Print on demand businesses Canva, Redbubble and 99 Designs are among 1900 companies who’ve joined the Not Business As Usual alliance and pledged to allow employees time off on Friday to attend rallies across Australia as part of the Global Climate Strike. Events are scheduled in all capital cities and more than 90 smaller cities and towns
|Sydney School Strike 4 Climate rally in March (photo Climate Council)|
"The economic impact of climate change is coming at us like a freight train,'' Mike Cannon-Brookes (pictured right), CEO of software giant Atlassian and co-founder of Not Business As Usual, told The Australian Financial Review. "Even the Reserve Bank of Australia has clearly pointed out the risks, so why wouldn’t business take a position on an issue of such importance?"
Cannon-Brookes' stand has drawn sharp criticism from the federal government and business groups. Ben Morton, assistant minister to the Prime Minister, said corporate Australia should focus on profits and shareholders. Business Council of Australia CEO Jennifer Westacott said business leaders were entitled to speak up on environmental issues but should place equal focus on core business concerns.
Cannon-Brookes issued a media statement praising teenage climate activist Greta Thunberg, who’s been nominated for the Nobel Peace Prize. He added: “Humanity faces a climate change emergency — it’s a crisis that demands leadership and action. But we can’t rely on governments alone. Sadly, in Australia, we can’t rely on them at all. Businesses and individuals must also play their part and this responsibility is even more urgent when governments fail.”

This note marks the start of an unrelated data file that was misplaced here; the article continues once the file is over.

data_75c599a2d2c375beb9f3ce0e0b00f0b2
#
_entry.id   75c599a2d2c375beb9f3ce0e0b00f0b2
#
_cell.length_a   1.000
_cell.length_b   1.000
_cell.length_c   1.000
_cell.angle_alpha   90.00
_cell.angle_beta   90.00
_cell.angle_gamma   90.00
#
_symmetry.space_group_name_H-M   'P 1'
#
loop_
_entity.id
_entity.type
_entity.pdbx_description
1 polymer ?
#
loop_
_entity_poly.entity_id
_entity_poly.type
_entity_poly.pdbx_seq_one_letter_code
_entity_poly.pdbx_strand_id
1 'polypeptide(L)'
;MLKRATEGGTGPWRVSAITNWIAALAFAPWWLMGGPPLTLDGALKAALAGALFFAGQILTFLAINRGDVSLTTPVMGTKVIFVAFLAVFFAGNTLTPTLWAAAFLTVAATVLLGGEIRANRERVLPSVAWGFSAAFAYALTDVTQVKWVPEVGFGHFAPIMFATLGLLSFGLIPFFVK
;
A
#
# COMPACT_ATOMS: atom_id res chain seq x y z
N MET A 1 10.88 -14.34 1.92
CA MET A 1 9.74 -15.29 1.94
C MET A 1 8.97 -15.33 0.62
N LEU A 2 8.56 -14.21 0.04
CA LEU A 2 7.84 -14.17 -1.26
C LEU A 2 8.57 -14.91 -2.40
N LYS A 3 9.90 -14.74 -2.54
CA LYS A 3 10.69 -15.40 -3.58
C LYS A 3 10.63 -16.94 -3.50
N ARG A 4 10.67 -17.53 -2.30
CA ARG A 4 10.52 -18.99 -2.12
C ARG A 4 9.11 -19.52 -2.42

The rapidly-growing list of 1900+ Australian companies who’ve signed the Not Business As Usual pledge include Atlassian, Future Super, Domain, print industry trade publisher Intermedia, label business SignIQ, energy retailer Amber, Keep Cup, Ben & Jerry’s, Bank Australia, Slater + Gordon, Climate Council, Amnesty International, Stone & Wood brewery, Car Next Door, Intrepid Travel, Planet Ark, Koala, Oxfam, Design Futures Council, Save the Children and Sendle.
Friday’s event is an expansion of the School Strike For Climate movement, with adults welcomed along this time for what is shaping up as the largest nationwide protest since the 2003 anti-Iraq war mobilisations.
“Millions of school children around the world are calling on adults to join them in the streets and send a message to governments - now is the time for urgent and meaningful climate action,” says the Not Business as Usual website. “The bigger the turnout, the stronger the pressure on the government.”
The Global Climate Strike on Friday 20 September (4638 events in 139 countries on all continents) is taking place three days before the UN Climate Action summit.